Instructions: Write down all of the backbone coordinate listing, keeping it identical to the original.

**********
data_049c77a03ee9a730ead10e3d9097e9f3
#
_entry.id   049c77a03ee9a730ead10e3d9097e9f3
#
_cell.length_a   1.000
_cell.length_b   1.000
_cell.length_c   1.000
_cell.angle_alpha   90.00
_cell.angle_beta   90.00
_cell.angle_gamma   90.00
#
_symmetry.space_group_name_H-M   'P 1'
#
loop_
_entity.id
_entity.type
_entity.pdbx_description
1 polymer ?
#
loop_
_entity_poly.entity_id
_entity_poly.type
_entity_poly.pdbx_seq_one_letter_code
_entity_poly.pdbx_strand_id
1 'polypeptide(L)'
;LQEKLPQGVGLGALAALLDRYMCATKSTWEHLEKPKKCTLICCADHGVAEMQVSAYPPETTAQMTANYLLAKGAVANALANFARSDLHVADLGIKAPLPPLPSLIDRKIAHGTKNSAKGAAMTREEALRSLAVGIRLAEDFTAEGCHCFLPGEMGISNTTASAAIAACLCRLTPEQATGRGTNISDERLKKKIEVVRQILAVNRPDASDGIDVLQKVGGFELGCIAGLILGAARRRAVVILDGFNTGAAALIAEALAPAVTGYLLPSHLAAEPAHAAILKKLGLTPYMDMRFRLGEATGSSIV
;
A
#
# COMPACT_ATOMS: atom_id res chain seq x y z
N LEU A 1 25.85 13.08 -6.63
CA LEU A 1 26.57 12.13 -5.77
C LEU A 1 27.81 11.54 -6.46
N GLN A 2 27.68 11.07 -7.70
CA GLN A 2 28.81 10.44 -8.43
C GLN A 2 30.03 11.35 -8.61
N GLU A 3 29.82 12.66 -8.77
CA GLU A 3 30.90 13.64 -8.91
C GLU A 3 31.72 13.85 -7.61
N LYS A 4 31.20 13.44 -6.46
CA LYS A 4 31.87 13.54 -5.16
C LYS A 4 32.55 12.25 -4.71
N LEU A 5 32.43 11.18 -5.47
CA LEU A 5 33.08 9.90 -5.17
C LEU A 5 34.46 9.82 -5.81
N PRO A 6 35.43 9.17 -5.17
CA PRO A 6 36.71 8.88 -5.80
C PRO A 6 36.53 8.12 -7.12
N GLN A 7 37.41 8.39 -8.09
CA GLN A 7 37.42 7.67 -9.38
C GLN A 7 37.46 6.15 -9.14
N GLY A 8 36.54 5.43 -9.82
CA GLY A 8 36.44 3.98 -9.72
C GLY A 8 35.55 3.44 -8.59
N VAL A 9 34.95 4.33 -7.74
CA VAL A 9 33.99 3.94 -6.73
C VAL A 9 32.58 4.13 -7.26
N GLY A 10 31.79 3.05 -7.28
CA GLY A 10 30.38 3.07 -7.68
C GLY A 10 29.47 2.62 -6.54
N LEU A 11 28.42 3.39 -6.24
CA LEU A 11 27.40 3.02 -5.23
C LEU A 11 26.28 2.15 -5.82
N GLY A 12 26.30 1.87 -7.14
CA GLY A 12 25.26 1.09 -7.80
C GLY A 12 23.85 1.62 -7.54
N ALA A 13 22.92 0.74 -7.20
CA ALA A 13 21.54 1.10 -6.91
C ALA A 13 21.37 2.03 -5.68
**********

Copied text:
data_049c77a03ee9a730ead10e3d9097e9f3
#
_entry.id   049c77a03ee9a730ead10e3d9097e9f3
#
_cell.length_a   1.000
_cell.length_b   1.000
_cell.length_c   1.000
_cell.angle_alpha   90.00
_cell.angle_beta   90.00
_cell.angle_gamma   90.00
#
_symmetry.space_group_name_H-M   'P 1'
#
loop_
_entity.id
_entity.type
_entity.pdbx_description
1 polymer ?
#
loop_
_entity_poly.entity_id
_entity_poly.type
_entity_poly.pdbx_seq_one_letter_code
_entity_poly.pdbx_strand_id
1 'polypeptide(L)'
;LQEKLPQGVGLGALAALLDRYMCATKSTWEHLEKPKKCTLICCADHGVAEMQVSAYPPETTAQMTANYLLAKGAVANALANFARSDLHVADLGIKAPLPPLPSLIDRKIAHGTKNSAKGAAMTREEALRSLAVGIRLAEDFTAEGCHCFLPGEMGISNTTASAAIAACLCRLTPEQATGRGTNISDERLKKKIEVVRQILAVNRPDASDGIDVLQKVGGFELGCIAGLILGAARRRAVVILDGFNTGAAALIAEALAPAVTGYLLPSHLAAEPAHAAILKKLGLTPYMDMRFRLGEATGSSIV
;
A
#
# COMPACT_ATOMS: atom_id res chain seq x y z
N LEU A 1 25.85 13.08 -6.63
CA LEU A 1 26.57 12.13 -5.77
C LEU A 1 27.81 11.54 -6.46
N GLN A 2 27.68 11.07 -7.70
CA GLN A 2 28.81 10.44 -8.43
C GLN A 2 30.03 11.35 -8.61
N GLU A 3 29.82 12.66 -8.77
CA GLU A 3 30.90 13.64 -8.91
C GLU A 3 31.72 13.85 -7.61
N LYS A 4 31.20 13.44 -6.46
CA LYS A 4 31.87 13.54 -5.16
C LYS A 4 32.55 12.25 -4.71
N LEU A 5 32.43 11.18 -5.47
CA LEU A 5 33.08 9.90 -5.17
C LEU A 5 34.46 9.82 -5.81
N PRO A 6 35.43 9.17 -5.17
CA PRO A 6 36.71 8.88 -5.80
C PRO A 6 36.53 8.12 -7.12
N GLN A 7 37.41 8.39 -8.09
CA GLN A 7 37.42 7.67 -9.38
C GLN A 7 37.46 6.15 -9.14
N GLY A 8 36.54 5.43 -9.82
CA GLY A 8 36.44 3.98 -9.72
C GLY A 8 35.55 3.44 -8.59
N VAL A 9 34.95 4.33 -7.74
CA VAL A 9 33.99 3.94 -6.73
C VAL A 9 32.58 4.13 -7.26
N GLY A 10 31.79 3.05 -7.28
CA GLY A 10 30.38 3.07 -7.68
C GLY A 10 29.47 2.62 -6.54
N LEU A 11 28.42 3.39 -6.24
CA LEU A 11 27.40 3.02 -5.23
C LEU A 11 26.28 2.15 -5.82
N GLY A 12 26.30 1.87 -7.14
CA GLY A 12 25.26 1.09 -7.80
C GLY A 12 23.85 1.62 -7.54
N ALA A 13 22.92 0.74 -7.20
CA ALA A 13 21.54 1.10 -6.91
C ALA A 13 21.37 2.03 -5.68